Read about Abigail in No Visible Scars, available in print, on Kindle, Goodreads and Kobo. During the month of October, to increase awareness of Domestic Violence Month, the Kindle version of No Visible Scars is available for 99 cents.

 

Hope Looks for the Good Guys

Disclaimer: I do not wish to vilify any pastors or church leaders. Please read this entire blog post before making a judgment.

A reader of my novel, “No Visible Scars recently asked me, “Is that Pastor Dennis in your book for real? Surely, a pastor wouldn’t act that way toward a woman who is being abused.”NVS Cover

“Unfortunately, that character was based on a true experience. And I could tell you stories….”

The following are snippets of other true stories about some pastors and the topic of domestic abuse:

  • A woman was locked in the basement and thrown scraps of food. When she escaped, she asked her pastor for advice. He said, “Well, if you’d lose 30 pounds, he’d like you better.”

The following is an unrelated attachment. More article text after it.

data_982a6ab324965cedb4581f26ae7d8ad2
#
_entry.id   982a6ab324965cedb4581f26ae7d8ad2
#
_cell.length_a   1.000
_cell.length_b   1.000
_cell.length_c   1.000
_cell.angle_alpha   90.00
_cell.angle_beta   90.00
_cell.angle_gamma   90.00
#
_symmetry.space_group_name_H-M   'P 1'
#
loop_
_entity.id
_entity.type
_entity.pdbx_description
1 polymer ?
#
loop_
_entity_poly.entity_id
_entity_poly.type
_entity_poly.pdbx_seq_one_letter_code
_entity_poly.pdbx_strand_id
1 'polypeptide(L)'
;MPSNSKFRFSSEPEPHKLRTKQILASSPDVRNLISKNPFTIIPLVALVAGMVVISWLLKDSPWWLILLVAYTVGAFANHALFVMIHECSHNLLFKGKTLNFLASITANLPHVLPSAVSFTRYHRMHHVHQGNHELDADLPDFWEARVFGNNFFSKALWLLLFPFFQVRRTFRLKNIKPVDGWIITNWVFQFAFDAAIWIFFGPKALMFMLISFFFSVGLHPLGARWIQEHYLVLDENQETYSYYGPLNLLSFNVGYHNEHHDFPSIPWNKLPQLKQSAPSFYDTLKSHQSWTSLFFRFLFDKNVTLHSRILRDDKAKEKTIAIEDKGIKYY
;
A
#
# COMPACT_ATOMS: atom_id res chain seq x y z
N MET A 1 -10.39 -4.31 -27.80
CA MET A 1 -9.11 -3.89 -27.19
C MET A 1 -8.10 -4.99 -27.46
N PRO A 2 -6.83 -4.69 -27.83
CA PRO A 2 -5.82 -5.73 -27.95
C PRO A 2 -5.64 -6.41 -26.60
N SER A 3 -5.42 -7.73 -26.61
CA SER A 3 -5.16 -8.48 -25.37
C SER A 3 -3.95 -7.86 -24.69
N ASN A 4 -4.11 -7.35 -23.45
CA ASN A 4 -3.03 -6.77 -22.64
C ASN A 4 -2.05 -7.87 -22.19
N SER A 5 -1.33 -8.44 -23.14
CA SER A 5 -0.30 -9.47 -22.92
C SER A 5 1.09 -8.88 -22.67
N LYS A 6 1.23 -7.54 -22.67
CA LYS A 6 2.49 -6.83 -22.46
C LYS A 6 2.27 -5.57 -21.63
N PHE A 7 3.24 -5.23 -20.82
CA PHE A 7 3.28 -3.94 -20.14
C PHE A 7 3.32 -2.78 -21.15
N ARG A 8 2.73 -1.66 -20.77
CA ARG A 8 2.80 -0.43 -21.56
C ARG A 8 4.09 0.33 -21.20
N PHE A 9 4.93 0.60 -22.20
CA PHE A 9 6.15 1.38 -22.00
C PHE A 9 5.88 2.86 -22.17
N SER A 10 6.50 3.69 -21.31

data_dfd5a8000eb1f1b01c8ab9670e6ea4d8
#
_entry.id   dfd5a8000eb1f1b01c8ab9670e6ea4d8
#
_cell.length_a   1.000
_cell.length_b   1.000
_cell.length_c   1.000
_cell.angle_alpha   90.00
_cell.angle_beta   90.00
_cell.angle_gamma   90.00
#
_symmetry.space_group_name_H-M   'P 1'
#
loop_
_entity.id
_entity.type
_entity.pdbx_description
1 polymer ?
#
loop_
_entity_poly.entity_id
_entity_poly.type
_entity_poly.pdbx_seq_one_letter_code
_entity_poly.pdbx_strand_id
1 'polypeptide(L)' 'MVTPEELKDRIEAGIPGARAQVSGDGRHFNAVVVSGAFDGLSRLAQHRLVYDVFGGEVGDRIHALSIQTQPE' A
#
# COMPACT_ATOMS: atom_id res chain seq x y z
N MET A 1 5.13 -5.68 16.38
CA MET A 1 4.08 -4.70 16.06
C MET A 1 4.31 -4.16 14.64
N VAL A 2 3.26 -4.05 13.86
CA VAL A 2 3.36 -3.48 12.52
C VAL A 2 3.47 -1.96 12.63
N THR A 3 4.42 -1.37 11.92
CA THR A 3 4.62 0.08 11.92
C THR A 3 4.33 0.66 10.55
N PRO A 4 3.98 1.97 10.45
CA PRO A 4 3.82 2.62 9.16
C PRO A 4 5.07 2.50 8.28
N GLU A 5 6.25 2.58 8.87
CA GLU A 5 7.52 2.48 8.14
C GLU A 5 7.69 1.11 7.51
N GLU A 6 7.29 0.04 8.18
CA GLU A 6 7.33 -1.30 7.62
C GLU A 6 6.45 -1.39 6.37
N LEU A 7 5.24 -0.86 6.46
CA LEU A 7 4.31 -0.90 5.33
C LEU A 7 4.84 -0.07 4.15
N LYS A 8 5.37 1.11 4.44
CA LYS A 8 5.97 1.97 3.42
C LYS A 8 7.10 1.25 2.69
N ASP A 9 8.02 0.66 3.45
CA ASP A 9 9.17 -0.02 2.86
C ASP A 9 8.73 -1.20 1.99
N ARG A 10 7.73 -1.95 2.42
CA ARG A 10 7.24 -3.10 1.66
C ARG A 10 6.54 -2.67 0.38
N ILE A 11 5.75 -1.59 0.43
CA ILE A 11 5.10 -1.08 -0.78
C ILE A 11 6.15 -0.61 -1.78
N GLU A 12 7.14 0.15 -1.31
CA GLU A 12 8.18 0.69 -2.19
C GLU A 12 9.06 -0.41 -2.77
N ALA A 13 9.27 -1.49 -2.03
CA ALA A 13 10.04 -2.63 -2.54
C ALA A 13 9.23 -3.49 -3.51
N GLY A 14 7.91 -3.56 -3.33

• Another woman whose husband refused to let her spend any money, gave her a weekly allowance. He then complained about the cost of groceries and regularly decreased the amount she could spend. Her pastor asked, “Are you giving him regular sex?”
  • From the pulpit, a pastor shamed single moms and their children after they escaped from abusive relationships. “If you get divorced,” he said, “your children will end up in prison.”
  • A woman related to her pastor how her husband belittled her, calling her ugly and stupid. The pastor said, “I don’t see any broken bones or bruises. The Bible says you should go home, be gentle and quiet and pray for your husband.”

In these scenarios, all the pastors were men. A woman pastor may have reacted differently, may have believed these suffering women and fought for them. Admittedly, some of these situations sound extremely harsh, yet I have heard versions of them multiple times.